There are many reasons a RAID-0 will break that aren't immediately apparent. The thing is, there are many reasons for a fault-tolerant RAID to rebuild one of its drives. For example, if the drives have their drive cache enabled, doing an unclean shutdown is a sure-fire way to get a desynced RAID set. It can also simply be an issue with the drive not being RAID-compatible because it allows itself to take too long to work around a media defect. You won't notice this when the drive is in stand-alone mode, but in RAID it's killing. If you're running fault-tolerant RAID, all of those reasons don't matter very much; the failed drive can be resynced or replaced (and then resynced). RAID 0 does not give you that luxury. Desynced RAID set means bye-bye data.

    Long story short: RAID 0 is a bad idea in almost every situation. The only situation in which it isn't, is where it's being used as a scratch disk with data coming from elsewhere. If you need the space, set up the disks as standalone. You'll halve the chance of losing everything on the drives.
  9. thread starter macrumors 6502


    Dec 5, 2009
    Thanks for your response but I've been using RAID 0 as well as RAID 1 and RAID 10 for a long time. I understand you don't like RAID 0, but I need space and speed for the data on that volume and this is what I choose to use.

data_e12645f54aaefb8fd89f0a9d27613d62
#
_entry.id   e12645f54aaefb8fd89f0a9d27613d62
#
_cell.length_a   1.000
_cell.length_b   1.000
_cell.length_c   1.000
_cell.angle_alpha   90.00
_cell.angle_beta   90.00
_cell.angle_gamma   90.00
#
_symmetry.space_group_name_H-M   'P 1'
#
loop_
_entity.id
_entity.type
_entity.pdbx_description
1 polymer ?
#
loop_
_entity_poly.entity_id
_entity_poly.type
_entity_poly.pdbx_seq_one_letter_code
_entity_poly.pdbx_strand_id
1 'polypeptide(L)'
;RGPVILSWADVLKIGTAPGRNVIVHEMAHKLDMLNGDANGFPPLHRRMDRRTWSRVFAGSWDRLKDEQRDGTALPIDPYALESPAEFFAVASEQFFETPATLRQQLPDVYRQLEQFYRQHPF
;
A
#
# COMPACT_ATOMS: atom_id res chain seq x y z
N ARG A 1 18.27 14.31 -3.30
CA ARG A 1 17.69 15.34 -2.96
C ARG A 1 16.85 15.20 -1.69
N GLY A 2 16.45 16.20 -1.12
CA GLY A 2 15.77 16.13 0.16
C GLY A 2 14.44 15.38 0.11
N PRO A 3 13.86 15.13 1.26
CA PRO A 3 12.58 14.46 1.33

I do appreciate the response, i just don't understand your assumption that anyone who is using RAID 0 has no idea what they're doing. Or the need to tell me I should not be using a RAID 0.

    Now, a failed shutdown should absolutely not cause a software RAID failure, really the only thing that should do that is a failed drive. And this is why I'm baffled because both drives are working as they should by themselves.
  10. macrumors 6502a

    Jun 18, 2011
    You must be new on the internet :p Most people have no idea what they're doing. They just see "fast" and "no 'wasted' space" and decide it's good. It's like girls and shiny things. If you do know, then I apologize for having made the wrong (yet safe) assumption.

    It shouldn't, if you've disabled the drive caches. Which I'm going to guess you haven't, because to be perfectly honest I don't even know how to do it without using a real RAID controller (which will do it for you.) I'd look into that first if I were you (and the clunking didn't reappear, see below).

    Also, now that you have the drives separately mounted, you can test them. Just make dd write the thing full of random data (/dev/urandom) and wait for it to either succeed or fail. Check your system logs (dmesg, /var/log/system.log) while you do it; if the drives cause I/O errors, it will be logged. If you see any such log entries, replace the drive you were testing at that moment.
  11. thread starter macrumors 6502


    Dec 5, 2009
    I understand, no worries.

    What's DD short for? I'll go ahead and test the disc that way, once I know what it stands for :)
  12. macrumors 6502a

    Jun 18, 2011
    I don't think anyone knows the answer to that for sure...

    one would use it as
    dd if=/dev/zero of=/Volumes/disk1/file bs=1m

    to write all zeroes to a file called file in /Volumes/disk1 in 1 megabyte increments.

    You can also write random data using /dev/urandom, but that will take considerably longer (as I wrote the command I remembered you said 3TB...)
  13. thread starter macrumors 6502


    Dec 5, 2009
    Gotcha, doing it now
  14. thread starter macrumors 6502


    Dec 5, 2009
    Well, there was no need to test the disc. Last night the culprit disc showed its ugly self and completely crashed. Glad I know which one it is, already have a new one being sent out.